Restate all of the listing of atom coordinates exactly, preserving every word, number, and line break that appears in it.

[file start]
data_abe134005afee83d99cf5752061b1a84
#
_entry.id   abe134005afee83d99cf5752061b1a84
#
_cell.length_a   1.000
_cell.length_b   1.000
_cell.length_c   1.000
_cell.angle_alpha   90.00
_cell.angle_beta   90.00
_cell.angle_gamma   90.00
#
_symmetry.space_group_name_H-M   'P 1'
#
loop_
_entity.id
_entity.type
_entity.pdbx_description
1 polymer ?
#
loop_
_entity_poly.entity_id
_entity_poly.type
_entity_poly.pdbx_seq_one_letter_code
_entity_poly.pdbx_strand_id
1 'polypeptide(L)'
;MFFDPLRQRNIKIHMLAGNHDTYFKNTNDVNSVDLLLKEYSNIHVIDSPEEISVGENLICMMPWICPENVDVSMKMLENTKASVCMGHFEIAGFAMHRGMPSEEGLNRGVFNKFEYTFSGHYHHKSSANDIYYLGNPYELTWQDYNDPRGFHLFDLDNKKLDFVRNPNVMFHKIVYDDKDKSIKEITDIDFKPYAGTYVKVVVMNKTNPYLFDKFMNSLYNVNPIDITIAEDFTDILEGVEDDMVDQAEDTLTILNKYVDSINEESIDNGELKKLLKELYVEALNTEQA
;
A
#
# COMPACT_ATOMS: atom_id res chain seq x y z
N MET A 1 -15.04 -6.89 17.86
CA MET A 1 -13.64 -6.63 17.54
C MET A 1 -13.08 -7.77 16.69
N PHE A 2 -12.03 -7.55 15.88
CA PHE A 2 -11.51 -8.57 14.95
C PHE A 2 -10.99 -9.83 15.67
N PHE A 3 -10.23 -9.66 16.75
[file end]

data_abe134005afee83d99cf5752061b1a84
#
_entry.id   abe134005afee83d99cf5752061b1a84
#
_cell.length_a   1.000
_cell.length_b   1.000
_cell.length_c   1.000
_cell.angle_alpha   90.00
_cell.angle_beta   90.00
_cell.angle_gamma   90.00
#
_symmetry.space_group_name_H-M   'P 1'
#
loop_
_entity.id
_entity.type
_entity.pdbx_description
1 polymer ?
#
loop_
_entity_poly.entity_id
_entity_poly.type
_entity_poly.pdbx_seq_one_letter_code
_entity_poly.pdbx_strand_id
1 'polypeptide(L)'
;MFFDPLRQRNIKIHMLAGNHDTYFKNTNDVNSVDLLLKEYSNIHVIDSPEEISVGENLICMMPWICPENVDVSMKMLENTKASVCMGHFEIAGFAMHRGMPSEEGLNRGVFNKFEYTFSGHYHHKSSANDIYYLGNPYELTWQDYNDPRGFHLFDLDNKKLDFVRNPNVMFHKIVYDDKDKSIKEITDIDFKPYAGTYVKVVVMNKTNPYLFDKFMNSLYNVNPIDITIAEDFTDILEGVEDDMVDQAEDTLTILNKYVDSINEESIDNGELKKLLKELYVEALNTEQA
;
A
#
# COMPACT_ATOMS: atom_id res chain seq x y z
N MET A 1 -15.04 -6.89 17.86
CA MET A 1 -13.64 -6.63 17.54
C MET A 1 -13.08 -7.77 16.69
N PHE A 2 -12.03 -7.55 15.88
CA PHE A 2 -11.51 -8.57 14.95
C PHE A 2 -10.99 -9.83 15.67
N PHE A 3 -10.23 -9.66 16.75